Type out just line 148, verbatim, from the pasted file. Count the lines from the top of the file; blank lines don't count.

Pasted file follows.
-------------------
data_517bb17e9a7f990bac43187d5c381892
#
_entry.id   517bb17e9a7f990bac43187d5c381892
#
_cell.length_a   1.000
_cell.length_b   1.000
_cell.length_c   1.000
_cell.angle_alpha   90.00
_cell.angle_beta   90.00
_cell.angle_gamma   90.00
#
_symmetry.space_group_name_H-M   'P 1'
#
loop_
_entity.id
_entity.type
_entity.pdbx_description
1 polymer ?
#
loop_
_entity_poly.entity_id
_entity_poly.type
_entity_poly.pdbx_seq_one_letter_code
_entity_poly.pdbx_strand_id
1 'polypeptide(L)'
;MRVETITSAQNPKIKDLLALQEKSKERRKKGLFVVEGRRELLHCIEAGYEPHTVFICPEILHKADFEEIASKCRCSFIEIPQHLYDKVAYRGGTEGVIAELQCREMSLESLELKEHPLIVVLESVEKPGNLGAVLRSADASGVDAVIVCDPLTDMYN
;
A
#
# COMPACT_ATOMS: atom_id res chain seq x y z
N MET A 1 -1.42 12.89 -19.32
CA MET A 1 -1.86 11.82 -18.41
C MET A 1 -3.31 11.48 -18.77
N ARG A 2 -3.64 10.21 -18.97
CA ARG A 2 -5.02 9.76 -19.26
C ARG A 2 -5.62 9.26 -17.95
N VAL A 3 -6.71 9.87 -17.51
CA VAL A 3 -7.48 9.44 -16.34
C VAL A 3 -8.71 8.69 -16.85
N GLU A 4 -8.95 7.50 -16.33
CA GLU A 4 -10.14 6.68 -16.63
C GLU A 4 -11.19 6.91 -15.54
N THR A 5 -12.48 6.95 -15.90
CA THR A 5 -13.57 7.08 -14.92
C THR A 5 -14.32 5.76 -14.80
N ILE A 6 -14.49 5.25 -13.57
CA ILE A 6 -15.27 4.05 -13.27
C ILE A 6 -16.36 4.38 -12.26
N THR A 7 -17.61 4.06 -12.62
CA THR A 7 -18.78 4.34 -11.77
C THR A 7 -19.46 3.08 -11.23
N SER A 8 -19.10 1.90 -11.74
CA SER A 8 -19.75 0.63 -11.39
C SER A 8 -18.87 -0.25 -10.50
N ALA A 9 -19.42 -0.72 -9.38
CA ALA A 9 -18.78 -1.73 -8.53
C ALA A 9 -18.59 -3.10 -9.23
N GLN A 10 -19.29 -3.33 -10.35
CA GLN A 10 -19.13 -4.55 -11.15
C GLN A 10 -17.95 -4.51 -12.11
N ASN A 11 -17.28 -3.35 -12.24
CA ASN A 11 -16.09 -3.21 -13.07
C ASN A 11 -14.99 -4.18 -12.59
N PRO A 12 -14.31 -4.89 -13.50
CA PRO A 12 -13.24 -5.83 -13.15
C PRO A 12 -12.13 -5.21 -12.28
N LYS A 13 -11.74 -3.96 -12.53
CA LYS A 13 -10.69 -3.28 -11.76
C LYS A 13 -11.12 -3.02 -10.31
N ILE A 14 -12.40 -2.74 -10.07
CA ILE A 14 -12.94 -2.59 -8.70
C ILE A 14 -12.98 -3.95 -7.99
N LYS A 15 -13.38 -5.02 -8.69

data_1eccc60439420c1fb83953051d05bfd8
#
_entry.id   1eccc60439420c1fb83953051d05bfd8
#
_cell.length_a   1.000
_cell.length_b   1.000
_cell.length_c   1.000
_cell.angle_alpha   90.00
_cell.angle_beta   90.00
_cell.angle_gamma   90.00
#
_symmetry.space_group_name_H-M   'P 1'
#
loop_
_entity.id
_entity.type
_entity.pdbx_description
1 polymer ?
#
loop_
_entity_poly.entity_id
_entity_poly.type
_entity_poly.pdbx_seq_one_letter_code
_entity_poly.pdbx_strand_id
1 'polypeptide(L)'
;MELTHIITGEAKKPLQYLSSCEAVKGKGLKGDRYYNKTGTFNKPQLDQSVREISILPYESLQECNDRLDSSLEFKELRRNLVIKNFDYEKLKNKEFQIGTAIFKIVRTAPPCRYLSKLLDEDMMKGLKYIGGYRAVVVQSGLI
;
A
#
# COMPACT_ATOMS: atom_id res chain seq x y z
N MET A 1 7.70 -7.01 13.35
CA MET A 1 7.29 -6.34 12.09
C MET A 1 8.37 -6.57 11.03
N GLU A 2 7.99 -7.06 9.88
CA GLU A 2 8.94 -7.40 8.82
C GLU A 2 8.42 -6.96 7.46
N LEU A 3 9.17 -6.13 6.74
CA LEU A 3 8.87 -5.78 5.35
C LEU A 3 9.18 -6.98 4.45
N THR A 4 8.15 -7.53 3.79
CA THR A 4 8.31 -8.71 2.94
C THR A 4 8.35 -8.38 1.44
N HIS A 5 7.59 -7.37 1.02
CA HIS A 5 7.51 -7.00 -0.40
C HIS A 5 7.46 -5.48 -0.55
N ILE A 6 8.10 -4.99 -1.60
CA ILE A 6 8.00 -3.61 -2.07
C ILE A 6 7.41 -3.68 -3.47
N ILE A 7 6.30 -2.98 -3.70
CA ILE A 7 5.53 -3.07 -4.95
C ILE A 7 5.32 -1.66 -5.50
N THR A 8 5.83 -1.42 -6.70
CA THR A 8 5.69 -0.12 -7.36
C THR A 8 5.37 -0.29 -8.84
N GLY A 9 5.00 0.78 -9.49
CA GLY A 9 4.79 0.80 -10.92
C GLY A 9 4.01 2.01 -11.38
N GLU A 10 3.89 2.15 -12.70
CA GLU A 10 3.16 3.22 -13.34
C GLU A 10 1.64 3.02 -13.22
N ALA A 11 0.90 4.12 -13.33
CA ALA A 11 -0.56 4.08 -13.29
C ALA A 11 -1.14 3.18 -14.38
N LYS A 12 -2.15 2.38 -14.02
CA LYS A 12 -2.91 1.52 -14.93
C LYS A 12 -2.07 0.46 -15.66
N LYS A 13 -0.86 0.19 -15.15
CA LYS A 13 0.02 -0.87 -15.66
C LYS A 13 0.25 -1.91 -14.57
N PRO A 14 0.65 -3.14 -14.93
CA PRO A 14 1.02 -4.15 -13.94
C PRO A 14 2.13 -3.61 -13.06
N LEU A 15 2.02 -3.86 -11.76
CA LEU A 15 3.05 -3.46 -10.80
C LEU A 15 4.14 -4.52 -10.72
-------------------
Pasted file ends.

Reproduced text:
C LEU A 15 4.14 -4.52 -10.72